Ron’s Plan: What Is It?
At a recent Managers’ Forum, the leadership of MD Anderson sought to quell the unease in the body politic of the institution by assuring the gathered that they had the budget shortfall problem in hand and were going to solve it.
The President himself assured the audience that his plan had taken into account all of the vicissitudes of the current health care roller coaster of shrinking reimbursement, the cost of big science, and the questions brought to bear on the institution by reluctant payers, crowded templates and empty clinics on Fridays. He also stated that the institution could no longer count on gleaning 80 to 90 % of its revenue from patient care. This suggested to me anyway that the various contracts and agreements, as well as intellectual property spinning out of IACS, were going to make up the difference caused by the falling clinical revenues and the ever-rising spending.
I doubt it.
First of all, what exactly is the DePinho strategy anyway?
It appears to be the same one that he sold to the Regents and Ken Shine five years ago. He had a way of developing drugs more efficiently than that employed by the pharmaceutical industry and he would apply it to not only curing cancer but also sustaining MD Anderson’s bottom line forever. How’s that going in the first five years?
From the comments of Drs. Buchholz and Dmitrovsky, the progress does not seem promising. Layoffs and RIFs were not being ruled out. No specific solutions that I could see were being initiated by this leadership team to enhance revenues beyond the President’s claim at remarkably prescient drug development. I heard nothing specific about how costs were to be contained from any of the leaders or from the head of HR who spoke briefly. I wasn’t comfortable. And neither will you be since you can’t use your Faculty Development Funds to fly first-class any longer.
If the goal of this meeting was to calm the fears of the faculty and staff, the goal was not met. My guess is that the wise are already planning for the worst whether that is more time in the clinic and less doing research or actual job loss.
While Dr. DePinho, to his credit, did take responsibility for the recent poor financial performance, the CFO was not to be found at the meeting and the head of hospital operations made no appearance either and it must be at his feet that much of the problem with EPIC and patient volumes must be set.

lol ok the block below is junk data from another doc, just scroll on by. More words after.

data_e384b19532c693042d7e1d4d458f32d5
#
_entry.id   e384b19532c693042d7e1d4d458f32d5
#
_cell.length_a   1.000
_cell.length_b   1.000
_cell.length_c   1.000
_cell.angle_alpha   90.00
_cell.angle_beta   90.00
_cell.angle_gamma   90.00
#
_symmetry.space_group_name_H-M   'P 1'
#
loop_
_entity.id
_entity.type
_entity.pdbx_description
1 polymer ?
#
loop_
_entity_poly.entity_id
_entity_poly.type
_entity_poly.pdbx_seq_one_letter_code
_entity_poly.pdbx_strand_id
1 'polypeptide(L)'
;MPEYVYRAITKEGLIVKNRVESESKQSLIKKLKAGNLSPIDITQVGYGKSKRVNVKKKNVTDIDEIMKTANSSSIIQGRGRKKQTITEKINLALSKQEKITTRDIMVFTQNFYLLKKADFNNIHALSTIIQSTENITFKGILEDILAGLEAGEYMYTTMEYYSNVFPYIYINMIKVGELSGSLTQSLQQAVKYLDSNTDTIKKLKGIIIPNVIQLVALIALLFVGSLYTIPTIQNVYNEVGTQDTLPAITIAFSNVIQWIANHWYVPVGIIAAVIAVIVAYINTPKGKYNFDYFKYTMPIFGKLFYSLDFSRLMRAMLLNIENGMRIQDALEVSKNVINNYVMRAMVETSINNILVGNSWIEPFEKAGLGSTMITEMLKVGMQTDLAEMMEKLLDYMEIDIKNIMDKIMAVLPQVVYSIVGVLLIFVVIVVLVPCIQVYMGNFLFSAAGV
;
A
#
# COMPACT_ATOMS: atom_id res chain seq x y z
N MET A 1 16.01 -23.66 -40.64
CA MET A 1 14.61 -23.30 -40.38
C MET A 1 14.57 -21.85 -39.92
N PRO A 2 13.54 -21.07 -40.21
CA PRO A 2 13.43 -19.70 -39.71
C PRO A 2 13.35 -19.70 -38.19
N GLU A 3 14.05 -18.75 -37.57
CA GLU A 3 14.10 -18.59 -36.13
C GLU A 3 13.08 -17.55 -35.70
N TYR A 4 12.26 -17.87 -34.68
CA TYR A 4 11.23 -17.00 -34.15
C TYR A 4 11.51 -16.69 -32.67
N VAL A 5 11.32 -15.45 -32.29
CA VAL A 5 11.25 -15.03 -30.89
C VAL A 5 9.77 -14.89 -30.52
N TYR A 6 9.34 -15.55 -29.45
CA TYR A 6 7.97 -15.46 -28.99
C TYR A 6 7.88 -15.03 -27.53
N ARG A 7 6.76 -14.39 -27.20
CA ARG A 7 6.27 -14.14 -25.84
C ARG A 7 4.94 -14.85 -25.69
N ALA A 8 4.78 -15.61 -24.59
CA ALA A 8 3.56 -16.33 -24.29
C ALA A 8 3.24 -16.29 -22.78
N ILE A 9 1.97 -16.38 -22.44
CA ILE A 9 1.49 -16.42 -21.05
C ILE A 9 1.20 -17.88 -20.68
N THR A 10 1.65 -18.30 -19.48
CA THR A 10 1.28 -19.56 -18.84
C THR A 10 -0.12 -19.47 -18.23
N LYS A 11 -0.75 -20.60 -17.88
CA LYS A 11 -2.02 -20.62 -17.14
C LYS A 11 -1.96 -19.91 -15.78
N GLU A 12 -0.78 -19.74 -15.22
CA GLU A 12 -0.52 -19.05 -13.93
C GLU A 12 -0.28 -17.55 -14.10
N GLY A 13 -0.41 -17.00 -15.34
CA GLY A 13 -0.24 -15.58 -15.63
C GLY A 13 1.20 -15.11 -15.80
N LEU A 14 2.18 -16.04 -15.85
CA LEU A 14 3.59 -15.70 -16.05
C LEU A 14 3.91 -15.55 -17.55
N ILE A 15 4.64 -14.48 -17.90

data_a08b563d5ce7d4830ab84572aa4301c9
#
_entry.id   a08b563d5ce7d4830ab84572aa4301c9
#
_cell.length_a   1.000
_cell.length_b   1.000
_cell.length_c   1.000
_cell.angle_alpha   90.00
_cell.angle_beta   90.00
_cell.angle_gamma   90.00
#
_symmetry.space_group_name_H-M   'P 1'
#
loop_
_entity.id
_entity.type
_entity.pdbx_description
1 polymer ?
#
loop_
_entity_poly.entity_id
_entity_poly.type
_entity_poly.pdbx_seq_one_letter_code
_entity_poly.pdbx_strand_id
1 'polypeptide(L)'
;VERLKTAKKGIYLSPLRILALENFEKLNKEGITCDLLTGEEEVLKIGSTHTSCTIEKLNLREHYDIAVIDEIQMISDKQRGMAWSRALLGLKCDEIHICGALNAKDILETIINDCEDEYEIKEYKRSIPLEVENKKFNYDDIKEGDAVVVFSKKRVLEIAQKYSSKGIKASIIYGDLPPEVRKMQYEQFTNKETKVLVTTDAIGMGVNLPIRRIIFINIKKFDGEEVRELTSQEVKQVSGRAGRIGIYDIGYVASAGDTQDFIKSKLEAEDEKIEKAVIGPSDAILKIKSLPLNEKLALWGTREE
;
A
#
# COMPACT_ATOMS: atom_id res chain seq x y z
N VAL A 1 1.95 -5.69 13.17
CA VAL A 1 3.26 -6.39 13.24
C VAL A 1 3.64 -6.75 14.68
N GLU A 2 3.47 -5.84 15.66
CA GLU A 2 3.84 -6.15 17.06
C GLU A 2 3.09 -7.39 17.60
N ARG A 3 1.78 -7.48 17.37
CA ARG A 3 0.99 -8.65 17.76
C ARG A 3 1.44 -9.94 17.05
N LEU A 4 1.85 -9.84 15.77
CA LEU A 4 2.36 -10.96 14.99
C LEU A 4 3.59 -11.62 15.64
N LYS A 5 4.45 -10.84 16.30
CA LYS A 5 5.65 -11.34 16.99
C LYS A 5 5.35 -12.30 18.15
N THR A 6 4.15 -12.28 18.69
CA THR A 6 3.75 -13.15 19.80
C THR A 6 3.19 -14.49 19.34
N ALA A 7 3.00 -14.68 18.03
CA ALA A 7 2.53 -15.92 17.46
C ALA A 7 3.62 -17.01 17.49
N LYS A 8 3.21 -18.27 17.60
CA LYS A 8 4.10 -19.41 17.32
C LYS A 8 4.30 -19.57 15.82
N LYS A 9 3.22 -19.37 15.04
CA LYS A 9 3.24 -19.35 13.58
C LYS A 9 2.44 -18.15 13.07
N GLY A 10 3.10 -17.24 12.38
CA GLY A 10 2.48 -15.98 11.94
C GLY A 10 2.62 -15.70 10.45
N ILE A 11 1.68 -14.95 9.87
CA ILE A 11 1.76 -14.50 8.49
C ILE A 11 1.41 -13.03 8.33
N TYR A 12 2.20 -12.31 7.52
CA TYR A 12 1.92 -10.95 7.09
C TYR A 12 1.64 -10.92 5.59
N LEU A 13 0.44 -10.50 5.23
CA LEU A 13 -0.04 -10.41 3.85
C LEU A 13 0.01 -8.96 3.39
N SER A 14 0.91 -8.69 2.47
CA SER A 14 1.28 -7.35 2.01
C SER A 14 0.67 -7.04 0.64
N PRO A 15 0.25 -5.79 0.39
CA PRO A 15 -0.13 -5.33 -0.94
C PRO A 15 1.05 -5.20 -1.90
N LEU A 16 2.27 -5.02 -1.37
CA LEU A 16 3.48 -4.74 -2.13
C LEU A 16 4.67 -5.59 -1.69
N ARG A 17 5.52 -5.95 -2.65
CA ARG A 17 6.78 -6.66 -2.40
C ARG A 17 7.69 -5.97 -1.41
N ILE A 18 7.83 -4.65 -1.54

A real strategic plan does a couple of things.
First, it defines your business. What is the business of MD Anderson? Is it patient care, drug development or basic research, because it is pretty hard to do all three very well. It means that you are competing with Methodist, Pfizer, and Southwestern all at once.
Second, what are you NOT going to do? Besides football and astronomy, what else does MD Anderson not need to do? I still want to know the actual cost of the drug development effort vs. the current revenue stream from that effort. In the real world, a drug company’s stock price is an indicator of the net present value of its future earnings. What is that metric for a state-run, academic drug company?
Third, how are you going to compete? Is MD Anderson a broad-based provider of cancer care competing with Cancer Treatment Centers of America or is it a specialized facility caring for those uniquely in need of its expertise? Surely, it used to be the latter, but that was before reimbursement pressures got severe and there were so many players in the cancer marketplace in Houston and throughout the country.
Personally, I could have used a lot less of the glibness of suggesting that Dr. DePinho could stand in for Dr. Buchholz in the Radiotherapy Clinic as a means of augmenting the revenue of MD Anderson and a little more from the President of what his strategy really is.
I think enquiring minds want to know.